Spray-Dried Microcapsules of Cheese Whey and Whey Permeate as a Strategy to Protect Chia Oil from Oxidative Degradation
Marcos Aurélio Dahlem Júnior1, Wendell Dall Agnol1, Natália Neitzke1, Adriani Cristina Felipe dos Santos1, Vanessa Mendonça Esquerdo2, Daniel Neutzling Lehn1,2*, Luiz Antonio de Almeida Pinto2 and Claucia Fernanda Volken de Souza1
1Laboratory of Food Biotechnology, Graduate Program in Biotechnology, University of Vale do Taquari (Univates), Avelino Tallini Avenue, 171, Lajeado, RS, Brazil
2Industrial Technology Laboratory, School of Chemistry and Food, Federal University of Rio Grande, FURG, Italia Avenue, km 08, Rio Grande, RS, Brazil
Received: 31 July 2021
Accepted: 29 July 202215 July 2020
whey permeate; cheese whey; chia oil; microcapsules
Research background. Cheese whey and whey permeate are dairy industry by-products usually sent to effluent treatment or incorrectly disposed in the environment, generating costs for the production of dairy products and environmental problems due to the high organic load. Cheese whey and whey permeate can be reused as wall materials to form chia oil microcapsules, which act as a barrier to pro-oxidants. This study aimed to develop encapsulation by spray-drying to protect chia oil using dairy by-products as wall materials.
Experimental approach. We evaluated cheese whey, whey permeate, and mixtures of cheese whey and whey permeate (5:5, 7:3, 8:2 m/m) as encapsulating agents with the spray dryer process. Initially, we characterized the chia oil and encapsulating materials. Chia oil emulsions were prepared using the encapsulating materials and an emulsifier. The stability of the emulsions was evaluated by creaming index, and they were characterized according to size distribution and polydispersity index. Emulsions were encapsulated in a spray dryer with inlet air temperature at 125 °C and outlet temperature at 105 °C. After encapsulation, we assessed chia oil for oxidative degradation over 30 days of storage by determining the peroxide index.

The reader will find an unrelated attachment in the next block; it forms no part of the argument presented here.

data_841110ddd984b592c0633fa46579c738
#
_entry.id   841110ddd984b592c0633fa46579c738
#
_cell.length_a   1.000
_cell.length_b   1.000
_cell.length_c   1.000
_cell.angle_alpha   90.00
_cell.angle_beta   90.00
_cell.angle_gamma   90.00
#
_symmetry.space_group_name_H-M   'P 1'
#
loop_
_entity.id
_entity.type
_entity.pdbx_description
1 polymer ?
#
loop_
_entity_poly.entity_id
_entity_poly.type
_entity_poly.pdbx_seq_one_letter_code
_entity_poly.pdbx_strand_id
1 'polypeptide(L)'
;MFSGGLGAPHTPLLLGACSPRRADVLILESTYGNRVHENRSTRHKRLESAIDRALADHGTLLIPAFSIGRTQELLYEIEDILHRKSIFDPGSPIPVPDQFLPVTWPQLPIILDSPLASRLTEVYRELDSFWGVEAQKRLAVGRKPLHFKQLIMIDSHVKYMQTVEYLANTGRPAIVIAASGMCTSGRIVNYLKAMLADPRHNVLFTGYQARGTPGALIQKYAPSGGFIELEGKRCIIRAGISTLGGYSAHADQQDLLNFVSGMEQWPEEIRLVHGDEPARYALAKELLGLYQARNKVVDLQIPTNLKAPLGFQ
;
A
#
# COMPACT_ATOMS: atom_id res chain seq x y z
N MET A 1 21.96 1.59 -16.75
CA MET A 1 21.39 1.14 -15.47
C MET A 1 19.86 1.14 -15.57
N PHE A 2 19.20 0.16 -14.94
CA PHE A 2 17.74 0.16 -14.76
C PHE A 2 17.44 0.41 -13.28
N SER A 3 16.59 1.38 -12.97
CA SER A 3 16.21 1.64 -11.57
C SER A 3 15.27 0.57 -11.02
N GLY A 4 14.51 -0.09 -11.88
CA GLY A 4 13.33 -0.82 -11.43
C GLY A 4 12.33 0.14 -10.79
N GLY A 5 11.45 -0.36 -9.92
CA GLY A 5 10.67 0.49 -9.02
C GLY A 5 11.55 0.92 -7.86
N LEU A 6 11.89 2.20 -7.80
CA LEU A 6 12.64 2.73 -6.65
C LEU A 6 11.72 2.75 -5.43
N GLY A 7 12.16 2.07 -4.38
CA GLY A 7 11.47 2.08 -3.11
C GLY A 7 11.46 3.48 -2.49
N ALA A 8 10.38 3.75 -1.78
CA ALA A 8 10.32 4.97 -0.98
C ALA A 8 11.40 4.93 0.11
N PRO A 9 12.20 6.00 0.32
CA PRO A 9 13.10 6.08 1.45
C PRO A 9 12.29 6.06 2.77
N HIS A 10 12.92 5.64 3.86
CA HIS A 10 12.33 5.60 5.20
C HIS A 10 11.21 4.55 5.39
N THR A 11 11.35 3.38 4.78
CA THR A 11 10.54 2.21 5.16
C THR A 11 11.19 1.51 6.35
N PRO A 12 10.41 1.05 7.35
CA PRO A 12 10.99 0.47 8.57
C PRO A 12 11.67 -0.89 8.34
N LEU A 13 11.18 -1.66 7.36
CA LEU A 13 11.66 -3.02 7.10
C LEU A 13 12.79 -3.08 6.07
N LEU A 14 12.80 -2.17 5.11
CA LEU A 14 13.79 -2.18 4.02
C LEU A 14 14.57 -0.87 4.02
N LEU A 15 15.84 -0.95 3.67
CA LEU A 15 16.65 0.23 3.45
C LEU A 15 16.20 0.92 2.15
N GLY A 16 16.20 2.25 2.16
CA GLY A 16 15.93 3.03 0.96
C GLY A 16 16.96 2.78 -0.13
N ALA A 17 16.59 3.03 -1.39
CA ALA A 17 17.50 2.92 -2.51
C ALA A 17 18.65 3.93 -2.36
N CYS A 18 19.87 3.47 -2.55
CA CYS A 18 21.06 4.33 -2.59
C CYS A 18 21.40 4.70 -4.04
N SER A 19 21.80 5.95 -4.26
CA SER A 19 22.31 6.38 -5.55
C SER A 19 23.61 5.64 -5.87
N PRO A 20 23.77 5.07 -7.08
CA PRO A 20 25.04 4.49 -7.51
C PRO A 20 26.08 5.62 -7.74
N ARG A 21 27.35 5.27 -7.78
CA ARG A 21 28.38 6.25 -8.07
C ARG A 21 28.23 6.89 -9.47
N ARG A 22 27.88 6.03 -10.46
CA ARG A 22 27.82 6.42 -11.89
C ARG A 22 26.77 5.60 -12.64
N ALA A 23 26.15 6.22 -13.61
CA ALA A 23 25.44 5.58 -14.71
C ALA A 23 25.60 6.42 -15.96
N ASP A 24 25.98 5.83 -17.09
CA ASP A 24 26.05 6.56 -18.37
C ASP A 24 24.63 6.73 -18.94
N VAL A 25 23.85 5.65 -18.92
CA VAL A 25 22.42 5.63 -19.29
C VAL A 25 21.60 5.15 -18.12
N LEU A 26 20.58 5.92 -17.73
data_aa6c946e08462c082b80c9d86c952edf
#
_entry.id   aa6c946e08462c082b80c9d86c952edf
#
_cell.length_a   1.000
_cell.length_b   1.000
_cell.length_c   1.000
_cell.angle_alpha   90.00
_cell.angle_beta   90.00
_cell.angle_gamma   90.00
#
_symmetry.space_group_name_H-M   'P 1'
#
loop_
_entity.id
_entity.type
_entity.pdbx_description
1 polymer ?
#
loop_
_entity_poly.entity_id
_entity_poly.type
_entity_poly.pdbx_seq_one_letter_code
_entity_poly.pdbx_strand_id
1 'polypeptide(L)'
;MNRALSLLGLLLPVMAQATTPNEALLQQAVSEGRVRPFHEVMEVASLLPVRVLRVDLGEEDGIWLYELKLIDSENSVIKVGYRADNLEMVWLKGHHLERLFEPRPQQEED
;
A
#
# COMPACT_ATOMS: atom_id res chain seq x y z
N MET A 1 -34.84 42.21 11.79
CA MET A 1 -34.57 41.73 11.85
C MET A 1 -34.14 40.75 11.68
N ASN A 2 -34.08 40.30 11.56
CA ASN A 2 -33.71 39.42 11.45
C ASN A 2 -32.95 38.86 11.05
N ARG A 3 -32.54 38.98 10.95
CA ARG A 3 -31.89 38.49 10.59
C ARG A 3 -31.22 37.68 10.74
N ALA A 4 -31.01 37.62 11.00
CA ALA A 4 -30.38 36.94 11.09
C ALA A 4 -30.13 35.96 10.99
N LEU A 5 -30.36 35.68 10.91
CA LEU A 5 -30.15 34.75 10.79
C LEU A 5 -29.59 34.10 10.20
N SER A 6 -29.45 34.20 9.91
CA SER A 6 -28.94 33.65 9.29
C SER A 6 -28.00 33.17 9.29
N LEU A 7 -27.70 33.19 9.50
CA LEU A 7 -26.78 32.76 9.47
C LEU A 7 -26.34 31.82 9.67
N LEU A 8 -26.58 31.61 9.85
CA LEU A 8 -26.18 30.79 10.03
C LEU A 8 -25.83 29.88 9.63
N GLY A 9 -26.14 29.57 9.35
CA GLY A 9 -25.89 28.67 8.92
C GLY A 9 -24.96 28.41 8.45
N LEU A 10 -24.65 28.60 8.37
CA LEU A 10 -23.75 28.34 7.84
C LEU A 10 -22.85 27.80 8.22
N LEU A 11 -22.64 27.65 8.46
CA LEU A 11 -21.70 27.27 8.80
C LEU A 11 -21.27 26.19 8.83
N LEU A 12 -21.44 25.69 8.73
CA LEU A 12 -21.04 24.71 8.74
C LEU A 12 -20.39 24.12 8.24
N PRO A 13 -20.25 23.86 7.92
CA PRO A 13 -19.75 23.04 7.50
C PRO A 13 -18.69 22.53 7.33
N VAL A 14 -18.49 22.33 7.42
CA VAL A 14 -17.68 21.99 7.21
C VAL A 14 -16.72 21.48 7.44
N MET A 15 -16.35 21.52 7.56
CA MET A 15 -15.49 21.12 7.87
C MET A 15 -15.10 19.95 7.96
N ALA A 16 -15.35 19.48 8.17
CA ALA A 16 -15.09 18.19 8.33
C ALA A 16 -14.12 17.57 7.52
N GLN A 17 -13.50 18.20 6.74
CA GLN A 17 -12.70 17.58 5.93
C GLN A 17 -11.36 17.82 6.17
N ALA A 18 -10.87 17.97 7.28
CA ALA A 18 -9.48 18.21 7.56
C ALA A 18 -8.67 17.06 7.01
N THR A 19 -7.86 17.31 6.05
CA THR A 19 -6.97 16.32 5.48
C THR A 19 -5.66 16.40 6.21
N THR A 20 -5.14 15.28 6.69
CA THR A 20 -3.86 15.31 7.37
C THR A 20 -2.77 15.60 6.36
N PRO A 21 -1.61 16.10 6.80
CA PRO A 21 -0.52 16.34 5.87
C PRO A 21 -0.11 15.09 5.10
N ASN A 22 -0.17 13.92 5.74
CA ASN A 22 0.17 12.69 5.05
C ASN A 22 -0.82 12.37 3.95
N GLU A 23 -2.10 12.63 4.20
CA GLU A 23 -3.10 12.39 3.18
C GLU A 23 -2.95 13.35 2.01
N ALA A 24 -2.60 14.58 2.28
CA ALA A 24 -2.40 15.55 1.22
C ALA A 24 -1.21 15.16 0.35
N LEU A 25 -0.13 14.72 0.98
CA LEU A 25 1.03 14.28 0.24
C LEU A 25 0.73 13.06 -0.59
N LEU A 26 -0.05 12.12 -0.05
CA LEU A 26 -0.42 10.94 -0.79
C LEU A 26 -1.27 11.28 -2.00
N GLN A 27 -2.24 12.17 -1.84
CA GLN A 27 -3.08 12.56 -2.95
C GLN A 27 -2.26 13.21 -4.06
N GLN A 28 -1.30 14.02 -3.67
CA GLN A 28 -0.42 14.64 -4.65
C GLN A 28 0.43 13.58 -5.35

Results and conclusions. Emulsions presented creaming index between 51 and 83 % in all formulations, and the oxidative stability of microencapsulated chia oil was significantly higher than that of free chia oil after 30 days. Wall material combination affected both encapsulation efficiency and oxidation protection. The cheese whey and whey permeate (8:2) mixture exhibited the highest encapsulation efficiency (70.07 %) and ability to protect the chia seed oil. After 30 days, the peroxide value was below the maximum limit considered suitable for human consumption.
Novelty and scientific contribution. According to these results, dairy by-products can be used for encapsulation of oxidation–sensitive oils. This represents an alternative use for dairy by-products, which otherwise are discarded and can cause impact to the environment due to their high organic load levels. Our findings suggest dairy by–products can be effectively used as wall materials to generate value–added products.